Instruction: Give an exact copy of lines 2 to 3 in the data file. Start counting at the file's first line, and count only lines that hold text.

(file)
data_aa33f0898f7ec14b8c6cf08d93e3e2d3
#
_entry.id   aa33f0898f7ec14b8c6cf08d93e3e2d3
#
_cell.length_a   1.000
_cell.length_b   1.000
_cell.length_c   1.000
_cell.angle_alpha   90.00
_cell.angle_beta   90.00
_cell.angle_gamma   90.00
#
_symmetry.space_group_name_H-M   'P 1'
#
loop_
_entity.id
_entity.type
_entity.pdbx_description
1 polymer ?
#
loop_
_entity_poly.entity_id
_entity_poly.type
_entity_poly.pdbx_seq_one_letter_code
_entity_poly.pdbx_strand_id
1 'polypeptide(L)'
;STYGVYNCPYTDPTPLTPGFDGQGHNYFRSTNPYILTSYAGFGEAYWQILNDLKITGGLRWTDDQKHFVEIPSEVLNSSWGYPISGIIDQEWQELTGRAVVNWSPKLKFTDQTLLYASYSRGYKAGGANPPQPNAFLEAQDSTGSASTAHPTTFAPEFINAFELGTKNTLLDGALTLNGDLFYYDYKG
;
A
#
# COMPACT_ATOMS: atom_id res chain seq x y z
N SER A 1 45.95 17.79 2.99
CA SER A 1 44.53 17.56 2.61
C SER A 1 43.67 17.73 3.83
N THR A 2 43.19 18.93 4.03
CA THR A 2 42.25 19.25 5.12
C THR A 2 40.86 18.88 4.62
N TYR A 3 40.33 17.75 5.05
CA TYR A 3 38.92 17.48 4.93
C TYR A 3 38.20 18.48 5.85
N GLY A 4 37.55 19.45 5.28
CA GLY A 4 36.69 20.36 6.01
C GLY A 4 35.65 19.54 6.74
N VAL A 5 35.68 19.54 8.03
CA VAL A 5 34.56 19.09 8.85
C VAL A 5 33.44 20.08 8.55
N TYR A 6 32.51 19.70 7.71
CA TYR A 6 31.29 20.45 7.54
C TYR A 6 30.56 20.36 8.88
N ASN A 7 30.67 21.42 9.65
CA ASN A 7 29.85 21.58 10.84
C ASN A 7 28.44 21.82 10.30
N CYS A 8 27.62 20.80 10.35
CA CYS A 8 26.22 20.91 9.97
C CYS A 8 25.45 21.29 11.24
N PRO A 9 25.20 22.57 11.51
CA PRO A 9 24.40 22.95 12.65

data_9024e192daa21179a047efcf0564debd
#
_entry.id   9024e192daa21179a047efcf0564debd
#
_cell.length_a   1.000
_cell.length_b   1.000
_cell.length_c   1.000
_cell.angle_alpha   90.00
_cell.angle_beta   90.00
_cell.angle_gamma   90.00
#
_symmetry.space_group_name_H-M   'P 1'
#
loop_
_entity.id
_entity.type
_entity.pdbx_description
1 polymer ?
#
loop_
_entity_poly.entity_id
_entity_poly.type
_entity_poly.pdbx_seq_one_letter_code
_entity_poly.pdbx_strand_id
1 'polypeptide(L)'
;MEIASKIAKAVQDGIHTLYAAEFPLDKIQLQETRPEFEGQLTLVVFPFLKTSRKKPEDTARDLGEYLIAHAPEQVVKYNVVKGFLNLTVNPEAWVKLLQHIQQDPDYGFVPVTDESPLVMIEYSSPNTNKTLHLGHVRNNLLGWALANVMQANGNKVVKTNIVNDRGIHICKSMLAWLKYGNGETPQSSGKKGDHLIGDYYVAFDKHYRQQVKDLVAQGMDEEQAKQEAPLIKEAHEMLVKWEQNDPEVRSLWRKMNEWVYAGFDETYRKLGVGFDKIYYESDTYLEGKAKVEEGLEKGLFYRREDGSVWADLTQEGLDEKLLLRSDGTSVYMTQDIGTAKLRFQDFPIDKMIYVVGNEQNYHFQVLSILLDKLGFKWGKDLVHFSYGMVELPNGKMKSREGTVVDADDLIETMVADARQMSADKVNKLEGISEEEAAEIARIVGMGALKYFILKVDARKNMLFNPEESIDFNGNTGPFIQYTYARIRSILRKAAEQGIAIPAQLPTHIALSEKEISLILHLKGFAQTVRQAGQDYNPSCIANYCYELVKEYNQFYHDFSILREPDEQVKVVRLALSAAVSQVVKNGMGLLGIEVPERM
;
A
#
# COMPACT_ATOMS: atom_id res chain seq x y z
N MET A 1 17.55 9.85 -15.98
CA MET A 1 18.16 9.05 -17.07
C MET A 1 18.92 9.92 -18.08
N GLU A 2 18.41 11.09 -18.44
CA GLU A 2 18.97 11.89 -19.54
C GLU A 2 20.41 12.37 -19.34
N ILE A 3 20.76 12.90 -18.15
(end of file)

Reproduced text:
#
_entry.id   aa33f0898f7ec14b8c6cf08d93e3e2d3